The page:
The poverty and destitution levels in the UK are the result of political decisions made since 2010, MPs have said.
A new report from the Work and Pensions Committee welcomes the Government’s decision to adopt the Social Metrics Commission measure of poverty.
This measure shows that about 14 million people, a fifth of the population, live in poverty, with four million of them more than 50% below the poverty line.
The report criticises the Government for making ‘devastating, cumulative cuts’ to the incomes of the poor and urges it to lift the benefit freeze.
Most benefits for working-age people have been frozen since 2015/16. This means that already low benefit rates have become divorced from the costs of living.
The Local Housing Allowance freeze, for example, means that there is now a gap between housing benefit rates and rent prices in the private sector in the ‘vast majority’ of English local authorities.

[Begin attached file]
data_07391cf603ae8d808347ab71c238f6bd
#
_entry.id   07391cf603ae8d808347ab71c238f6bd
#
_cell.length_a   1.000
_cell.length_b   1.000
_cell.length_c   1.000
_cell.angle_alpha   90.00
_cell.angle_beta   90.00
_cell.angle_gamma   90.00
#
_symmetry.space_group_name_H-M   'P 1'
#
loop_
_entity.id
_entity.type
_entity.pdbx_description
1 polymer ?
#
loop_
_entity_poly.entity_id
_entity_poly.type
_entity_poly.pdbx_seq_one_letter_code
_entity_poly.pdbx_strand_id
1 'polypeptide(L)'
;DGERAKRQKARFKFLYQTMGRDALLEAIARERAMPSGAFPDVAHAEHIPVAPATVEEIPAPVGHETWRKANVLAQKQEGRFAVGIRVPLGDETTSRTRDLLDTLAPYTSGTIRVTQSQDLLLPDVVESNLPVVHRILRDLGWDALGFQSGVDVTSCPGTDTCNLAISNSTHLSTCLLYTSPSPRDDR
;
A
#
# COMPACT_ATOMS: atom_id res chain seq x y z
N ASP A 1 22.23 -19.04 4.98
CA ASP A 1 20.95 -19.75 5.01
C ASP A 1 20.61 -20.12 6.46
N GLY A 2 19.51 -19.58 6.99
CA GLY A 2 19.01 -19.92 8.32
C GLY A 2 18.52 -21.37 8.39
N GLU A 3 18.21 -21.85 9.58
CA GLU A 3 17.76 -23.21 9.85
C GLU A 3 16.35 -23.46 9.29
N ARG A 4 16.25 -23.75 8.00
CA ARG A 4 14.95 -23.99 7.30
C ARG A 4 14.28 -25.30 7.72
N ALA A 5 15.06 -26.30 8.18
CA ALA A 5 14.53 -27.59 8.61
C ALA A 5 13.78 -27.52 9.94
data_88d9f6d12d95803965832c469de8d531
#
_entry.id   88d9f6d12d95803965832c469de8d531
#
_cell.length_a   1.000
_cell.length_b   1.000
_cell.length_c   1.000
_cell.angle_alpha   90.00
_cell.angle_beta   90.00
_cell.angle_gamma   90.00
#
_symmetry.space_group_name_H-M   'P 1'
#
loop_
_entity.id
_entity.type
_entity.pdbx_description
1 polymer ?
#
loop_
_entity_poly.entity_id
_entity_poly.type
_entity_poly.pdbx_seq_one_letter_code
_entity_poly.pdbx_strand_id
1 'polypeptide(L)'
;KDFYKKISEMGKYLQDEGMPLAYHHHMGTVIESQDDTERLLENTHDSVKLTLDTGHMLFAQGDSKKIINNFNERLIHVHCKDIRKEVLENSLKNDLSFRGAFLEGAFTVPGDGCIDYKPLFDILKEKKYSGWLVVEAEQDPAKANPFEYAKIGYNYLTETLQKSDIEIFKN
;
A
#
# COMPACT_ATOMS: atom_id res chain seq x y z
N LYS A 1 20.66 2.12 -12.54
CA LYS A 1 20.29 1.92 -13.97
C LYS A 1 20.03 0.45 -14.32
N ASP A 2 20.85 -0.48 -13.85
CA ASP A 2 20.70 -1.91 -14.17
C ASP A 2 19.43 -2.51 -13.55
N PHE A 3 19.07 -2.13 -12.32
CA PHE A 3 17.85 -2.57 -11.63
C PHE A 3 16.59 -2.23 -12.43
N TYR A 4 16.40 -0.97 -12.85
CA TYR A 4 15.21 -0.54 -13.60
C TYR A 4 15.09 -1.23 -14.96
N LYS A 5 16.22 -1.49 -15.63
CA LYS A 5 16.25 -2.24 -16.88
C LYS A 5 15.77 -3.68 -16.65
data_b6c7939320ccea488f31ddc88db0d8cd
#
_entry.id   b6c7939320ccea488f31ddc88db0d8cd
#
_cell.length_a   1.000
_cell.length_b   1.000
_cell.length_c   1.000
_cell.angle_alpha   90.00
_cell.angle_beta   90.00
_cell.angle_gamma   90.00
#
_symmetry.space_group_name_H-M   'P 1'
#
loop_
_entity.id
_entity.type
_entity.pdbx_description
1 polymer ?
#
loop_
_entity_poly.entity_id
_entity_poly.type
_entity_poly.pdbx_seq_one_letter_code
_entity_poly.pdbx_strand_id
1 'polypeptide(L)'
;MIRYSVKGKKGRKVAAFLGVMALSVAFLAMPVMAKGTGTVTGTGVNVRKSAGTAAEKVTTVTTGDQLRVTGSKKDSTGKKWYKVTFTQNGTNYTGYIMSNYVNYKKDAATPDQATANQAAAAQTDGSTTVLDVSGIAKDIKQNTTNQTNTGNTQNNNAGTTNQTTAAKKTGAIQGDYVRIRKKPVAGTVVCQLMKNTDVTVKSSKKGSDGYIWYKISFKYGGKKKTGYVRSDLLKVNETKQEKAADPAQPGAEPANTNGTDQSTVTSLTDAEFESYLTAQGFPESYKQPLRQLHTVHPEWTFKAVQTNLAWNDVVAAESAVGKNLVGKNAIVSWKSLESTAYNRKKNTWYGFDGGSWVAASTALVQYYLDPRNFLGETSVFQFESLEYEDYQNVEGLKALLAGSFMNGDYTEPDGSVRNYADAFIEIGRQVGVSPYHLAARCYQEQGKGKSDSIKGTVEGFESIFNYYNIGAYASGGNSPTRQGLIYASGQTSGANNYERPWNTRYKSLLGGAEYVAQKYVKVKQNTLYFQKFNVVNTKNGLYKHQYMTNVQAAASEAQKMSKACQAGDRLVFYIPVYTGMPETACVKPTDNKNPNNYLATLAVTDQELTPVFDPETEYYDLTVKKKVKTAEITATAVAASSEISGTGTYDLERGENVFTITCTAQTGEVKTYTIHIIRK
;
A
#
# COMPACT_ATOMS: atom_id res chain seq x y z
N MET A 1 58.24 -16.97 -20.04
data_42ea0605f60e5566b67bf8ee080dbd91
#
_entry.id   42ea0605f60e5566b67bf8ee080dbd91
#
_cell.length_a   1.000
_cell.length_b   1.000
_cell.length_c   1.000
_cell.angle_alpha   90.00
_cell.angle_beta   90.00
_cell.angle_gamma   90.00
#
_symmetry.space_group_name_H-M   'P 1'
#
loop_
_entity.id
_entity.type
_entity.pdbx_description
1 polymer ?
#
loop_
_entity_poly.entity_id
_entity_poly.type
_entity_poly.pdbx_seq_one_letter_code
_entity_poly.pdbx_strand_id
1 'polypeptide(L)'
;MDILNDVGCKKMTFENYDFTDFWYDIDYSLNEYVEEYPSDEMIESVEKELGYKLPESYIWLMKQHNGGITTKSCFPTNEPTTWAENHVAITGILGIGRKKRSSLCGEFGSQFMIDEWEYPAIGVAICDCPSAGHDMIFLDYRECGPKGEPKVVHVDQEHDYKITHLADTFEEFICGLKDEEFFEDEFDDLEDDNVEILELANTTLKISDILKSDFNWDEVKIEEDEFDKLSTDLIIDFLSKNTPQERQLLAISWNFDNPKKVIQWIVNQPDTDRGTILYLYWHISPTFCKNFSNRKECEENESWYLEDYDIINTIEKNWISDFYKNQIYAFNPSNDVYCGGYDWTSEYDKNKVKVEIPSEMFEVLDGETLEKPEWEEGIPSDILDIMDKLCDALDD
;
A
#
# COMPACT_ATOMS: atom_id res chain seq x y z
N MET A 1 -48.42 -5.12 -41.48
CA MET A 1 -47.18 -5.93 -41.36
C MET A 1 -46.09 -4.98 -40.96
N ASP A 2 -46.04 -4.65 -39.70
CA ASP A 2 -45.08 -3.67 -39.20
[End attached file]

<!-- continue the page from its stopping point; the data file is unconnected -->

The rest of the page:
Government plans to lift the benefit freeze in 2020/21 ‘will not be sufficient’ to reconnect benefit rates with the cost of living, according to the committee, nor will it allow those who have built up debts during the freeze to begin to pay them off.
‘The Government has shown that it can make target-busting savings through devastating, cumulative cuts to the incomes of the poor, by capping and freezing benefits that was begun under the Coalition Government,’ said Frank Field, chair of the committee.
‘Likewise, there is now no effective strategy to increase the life chances of poorer children. It has failed to recognise the unacceptably bleak picture emerging as it shreds our social safety net because it doesn’t really look.’
Responding to the report, the chair of the Local Government Association’s (LGA) Resources Board, Cllr Richard Watts, said: ‘The Prime Minister needs to use the Spending Review to restore funding to councils for local welfare assistance schemes and increase the Local Housing Allowance, enabling councils to support tenants at risk of homelessness in the short-term and providing the local safety net needed to help those struggling to cope with welfare reforms, including the roll out of Universal Credit.’